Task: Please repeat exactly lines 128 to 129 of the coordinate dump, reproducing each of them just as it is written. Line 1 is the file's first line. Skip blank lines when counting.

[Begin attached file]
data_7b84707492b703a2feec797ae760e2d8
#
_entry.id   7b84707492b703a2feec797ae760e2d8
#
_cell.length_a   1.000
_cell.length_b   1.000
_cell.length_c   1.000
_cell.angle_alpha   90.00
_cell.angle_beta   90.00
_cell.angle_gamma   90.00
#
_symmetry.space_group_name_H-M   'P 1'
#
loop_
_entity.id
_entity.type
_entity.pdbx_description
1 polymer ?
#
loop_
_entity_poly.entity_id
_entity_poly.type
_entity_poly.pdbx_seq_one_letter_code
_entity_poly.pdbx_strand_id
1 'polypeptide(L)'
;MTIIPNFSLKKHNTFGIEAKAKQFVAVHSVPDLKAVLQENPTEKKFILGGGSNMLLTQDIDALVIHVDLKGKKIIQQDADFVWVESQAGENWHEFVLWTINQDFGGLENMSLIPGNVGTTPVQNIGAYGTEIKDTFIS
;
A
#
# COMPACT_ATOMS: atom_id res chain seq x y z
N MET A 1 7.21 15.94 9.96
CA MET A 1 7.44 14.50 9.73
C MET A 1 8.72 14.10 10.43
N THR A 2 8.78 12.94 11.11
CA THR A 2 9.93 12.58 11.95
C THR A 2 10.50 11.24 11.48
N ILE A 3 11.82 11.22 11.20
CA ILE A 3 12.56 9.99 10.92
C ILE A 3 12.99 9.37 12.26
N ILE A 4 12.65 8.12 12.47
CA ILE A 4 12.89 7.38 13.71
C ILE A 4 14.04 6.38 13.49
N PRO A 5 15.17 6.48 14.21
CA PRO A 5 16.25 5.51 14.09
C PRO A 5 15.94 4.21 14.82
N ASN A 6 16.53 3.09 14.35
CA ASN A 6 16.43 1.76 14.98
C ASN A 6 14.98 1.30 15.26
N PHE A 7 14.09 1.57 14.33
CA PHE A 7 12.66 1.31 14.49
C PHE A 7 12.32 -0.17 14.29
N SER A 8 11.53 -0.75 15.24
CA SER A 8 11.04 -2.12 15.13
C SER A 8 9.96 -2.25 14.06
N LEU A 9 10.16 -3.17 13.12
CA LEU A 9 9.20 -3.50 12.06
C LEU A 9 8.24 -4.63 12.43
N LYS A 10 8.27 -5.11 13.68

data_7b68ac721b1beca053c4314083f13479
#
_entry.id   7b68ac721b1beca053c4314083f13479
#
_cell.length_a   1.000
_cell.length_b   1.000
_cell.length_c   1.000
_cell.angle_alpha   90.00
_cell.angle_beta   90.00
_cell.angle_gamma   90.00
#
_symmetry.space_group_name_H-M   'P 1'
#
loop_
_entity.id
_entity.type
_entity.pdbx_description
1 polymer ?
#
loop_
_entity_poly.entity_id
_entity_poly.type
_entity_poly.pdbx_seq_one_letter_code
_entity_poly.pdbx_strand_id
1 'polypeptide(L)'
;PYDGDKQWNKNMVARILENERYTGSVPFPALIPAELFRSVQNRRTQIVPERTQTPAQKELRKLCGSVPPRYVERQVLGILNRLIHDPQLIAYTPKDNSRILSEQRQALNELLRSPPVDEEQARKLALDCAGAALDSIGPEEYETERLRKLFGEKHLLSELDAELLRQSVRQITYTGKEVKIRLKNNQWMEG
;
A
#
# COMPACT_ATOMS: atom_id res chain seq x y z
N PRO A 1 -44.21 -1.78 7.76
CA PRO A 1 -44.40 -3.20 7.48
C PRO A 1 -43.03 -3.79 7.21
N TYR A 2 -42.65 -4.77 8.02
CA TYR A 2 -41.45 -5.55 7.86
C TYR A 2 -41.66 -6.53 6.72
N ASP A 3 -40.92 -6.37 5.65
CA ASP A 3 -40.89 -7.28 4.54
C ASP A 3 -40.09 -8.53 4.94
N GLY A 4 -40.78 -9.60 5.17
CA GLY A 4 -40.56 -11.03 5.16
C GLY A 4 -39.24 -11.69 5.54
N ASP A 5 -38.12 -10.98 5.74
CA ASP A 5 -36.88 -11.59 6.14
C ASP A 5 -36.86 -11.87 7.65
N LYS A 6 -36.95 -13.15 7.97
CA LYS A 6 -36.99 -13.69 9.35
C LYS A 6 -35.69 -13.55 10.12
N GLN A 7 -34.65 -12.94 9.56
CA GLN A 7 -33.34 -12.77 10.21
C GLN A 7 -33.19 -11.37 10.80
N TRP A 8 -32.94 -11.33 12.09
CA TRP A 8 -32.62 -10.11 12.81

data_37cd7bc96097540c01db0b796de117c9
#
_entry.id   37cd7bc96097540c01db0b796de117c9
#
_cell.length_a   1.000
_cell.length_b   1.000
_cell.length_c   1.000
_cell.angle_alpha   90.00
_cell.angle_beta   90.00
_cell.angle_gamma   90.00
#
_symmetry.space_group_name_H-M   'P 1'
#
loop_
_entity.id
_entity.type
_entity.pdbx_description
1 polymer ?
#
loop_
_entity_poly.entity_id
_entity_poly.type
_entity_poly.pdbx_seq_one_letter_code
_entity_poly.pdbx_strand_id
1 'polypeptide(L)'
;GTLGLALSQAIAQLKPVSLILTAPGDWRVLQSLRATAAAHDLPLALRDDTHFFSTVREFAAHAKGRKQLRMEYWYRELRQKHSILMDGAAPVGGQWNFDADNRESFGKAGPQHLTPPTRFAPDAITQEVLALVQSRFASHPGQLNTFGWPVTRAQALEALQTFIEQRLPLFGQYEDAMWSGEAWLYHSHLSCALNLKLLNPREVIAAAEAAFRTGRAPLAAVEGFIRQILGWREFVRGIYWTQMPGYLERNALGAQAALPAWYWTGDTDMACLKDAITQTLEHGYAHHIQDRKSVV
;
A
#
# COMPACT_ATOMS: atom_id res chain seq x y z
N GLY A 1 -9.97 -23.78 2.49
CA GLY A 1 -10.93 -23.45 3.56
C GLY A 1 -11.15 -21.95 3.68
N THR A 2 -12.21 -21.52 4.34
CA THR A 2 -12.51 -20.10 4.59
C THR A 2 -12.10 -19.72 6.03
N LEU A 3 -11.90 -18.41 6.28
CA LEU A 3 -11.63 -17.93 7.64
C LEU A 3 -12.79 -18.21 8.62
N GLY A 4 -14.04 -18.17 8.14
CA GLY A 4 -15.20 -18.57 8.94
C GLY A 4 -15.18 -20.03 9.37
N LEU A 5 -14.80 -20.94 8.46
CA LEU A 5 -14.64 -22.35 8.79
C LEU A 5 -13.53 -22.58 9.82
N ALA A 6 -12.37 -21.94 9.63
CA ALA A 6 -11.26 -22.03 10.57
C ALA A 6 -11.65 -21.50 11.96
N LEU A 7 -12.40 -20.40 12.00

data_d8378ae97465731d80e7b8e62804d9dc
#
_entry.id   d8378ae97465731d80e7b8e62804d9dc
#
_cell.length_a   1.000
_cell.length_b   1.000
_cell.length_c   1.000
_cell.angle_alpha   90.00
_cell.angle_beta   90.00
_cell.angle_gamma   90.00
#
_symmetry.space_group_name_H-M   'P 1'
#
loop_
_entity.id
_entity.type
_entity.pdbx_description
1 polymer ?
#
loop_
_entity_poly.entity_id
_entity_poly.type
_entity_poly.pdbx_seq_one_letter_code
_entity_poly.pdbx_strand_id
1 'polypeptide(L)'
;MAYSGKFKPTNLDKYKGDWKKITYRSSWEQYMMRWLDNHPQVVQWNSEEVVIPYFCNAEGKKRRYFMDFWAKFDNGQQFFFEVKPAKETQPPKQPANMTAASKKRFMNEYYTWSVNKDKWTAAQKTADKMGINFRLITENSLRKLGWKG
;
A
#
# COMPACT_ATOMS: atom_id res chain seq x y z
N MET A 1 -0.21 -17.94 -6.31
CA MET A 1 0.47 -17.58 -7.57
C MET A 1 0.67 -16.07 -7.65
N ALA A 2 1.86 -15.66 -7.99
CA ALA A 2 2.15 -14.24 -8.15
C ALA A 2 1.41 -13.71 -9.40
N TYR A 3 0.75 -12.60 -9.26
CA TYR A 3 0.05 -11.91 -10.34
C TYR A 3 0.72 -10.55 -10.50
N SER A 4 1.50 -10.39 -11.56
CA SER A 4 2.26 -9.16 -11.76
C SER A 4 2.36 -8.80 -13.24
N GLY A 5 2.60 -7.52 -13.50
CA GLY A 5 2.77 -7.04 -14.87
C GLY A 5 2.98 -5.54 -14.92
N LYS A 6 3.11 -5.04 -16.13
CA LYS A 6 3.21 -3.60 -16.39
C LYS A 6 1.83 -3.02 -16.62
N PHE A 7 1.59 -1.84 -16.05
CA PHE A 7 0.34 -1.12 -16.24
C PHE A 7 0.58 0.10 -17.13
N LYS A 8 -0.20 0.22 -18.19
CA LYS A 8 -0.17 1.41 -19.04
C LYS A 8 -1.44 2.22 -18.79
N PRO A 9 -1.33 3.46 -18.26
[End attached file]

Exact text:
_entity.pdbx_description
1 polymer ?